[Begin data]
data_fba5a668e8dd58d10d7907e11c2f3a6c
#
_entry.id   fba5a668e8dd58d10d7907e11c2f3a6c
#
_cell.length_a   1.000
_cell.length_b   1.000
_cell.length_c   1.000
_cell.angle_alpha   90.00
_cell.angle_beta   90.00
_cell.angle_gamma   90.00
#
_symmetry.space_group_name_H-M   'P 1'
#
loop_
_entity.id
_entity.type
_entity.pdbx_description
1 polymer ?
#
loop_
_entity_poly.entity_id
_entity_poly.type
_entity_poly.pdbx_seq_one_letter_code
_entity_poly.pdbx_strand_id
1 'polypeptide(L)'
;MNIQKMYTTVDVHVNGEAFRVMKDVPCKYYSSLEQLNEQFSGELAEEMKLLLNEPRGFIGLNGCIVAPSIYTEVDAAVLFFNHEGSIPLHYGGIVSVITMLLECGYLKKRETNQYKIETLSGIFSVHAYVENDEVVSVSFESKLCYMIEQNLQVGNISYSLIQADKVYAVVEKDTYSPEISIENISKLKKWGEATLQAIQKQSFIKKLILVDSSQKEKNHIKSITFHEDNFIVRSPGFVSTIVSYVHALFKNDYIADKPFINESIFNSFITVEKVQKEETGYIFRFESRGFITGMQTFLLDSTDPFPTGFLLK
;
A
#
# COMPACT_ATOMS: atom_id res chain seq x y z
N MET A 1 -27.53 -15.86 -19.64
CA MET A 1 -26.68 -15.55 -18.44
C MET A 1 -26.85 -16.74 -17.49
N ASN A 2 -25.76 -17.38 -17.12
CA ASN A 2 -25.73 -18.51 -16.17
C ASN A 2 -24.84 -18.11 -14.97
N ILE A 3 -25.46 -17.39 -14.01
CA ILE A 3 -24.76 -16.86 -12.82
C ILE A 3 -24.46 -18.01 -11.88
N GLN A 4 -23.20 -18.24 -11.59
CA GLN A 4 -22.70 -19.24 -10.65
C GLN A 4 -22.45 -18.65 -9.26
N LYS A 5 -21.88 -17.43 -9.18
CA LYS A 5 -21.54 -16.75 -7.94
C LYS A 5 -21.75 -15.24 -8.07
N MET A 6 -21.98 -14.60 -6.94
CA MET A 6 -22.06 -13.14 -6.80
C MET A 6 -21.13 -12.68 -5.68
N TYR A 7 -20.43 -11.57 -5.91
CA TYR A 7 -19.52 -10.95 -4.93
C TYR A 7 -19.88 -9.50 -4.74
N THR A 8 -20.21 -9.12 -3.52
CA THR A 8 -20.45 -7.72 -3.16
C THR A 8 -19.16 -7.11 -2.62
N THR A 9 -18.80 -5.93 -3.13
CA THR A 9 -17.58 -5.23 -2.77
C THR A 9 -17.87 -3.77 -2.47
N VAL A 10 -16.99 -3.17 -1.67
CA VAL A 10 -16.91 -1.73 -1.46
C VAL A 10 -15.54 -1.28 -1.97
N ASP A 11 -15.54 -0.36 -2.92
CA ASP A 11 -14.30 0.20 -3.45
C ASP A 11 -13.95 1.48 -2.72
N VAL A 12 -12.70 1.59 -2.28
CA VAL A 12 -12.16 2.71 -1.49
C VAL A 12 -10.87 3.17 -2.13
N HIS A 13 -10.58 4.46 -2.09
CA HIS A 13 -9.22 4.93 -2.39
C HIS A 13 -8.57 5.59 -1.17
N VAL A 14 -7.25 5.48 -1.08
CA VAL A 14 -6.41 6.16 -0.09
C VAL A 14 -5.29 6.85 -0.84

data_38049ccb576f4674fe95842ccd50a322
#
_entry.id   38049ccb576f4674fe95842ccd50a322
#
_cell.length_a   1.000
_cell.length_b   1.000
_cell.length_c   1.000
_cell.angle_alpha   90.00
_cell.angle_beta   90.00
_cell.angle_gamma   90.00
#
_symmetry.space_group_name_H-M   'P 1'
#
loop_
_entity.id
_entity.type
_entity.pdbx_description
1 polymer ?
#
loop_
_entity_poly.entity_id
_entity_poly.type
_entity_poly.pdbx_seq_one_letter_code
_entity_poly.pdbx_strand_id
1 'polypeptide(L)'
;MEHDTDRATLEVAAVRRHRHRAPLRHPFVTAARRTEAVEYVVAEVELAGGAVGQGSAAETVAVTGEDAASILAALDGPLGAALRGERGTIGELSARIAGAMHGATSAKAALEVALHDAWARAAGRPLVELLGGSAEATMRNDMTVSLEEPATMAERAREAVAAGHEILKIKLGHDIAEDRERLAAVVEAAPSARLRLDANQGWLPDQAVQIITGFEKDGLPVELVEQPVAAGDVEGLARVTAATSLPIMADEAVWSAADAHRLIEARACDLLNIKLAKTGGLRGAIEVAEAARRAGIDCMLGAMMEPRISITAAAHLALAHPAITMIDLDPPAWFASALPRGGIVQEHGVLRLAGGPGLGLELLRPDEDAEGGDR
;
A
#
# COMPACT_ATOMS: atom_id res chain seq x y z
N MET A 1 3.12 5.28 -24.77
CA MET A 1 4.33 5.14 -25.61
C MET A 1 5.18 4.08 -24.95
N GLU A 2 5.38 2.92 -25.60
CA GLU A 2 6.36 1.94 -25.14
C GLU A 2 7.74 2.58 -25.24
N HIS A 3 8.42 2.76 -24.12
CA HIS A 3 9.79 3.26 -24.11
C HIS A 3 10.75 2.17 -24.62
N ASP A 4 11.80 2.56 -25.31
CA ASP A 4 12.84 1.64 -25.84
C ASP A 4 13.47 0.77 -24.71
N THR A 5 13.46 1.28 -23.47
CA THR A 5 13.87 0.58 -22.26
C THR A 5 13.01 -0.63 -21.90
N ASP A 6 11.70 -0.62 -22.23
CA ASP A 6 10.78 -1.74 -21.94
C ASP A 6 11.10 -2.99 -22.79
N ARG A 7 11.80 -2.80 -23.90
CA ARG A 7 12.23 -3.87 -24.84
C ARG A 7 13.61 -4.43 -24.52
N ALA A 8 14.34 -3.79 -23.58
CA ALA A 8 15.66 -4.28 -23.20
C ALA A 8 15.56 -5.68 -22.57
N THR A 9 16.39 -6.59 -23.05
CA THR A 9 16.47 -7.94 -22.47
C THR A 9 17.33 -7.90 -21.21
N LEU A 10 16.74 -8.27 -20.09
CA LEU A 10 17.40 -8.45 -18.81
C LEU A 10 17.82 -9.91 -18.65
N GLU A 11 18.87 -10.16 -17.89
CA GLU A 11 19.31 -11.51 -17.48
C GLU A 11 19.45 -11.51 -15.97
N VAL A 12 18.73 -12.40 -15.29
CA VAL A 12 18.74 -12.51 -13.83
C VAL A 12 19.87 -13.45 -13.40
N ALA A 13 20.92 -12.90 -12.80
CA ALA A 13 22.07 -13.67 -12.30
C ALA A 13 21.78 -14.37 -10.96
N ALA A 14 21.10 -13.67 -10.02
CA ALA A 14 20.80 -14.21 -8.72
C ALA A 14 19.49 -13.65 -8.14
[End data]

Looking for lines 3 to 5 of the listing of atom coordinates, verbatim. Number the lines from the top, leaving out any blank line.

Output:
_entry.id   fba5a668e8dd58d10d7907e11c2f3a6c
#
_cell.length_a   1.000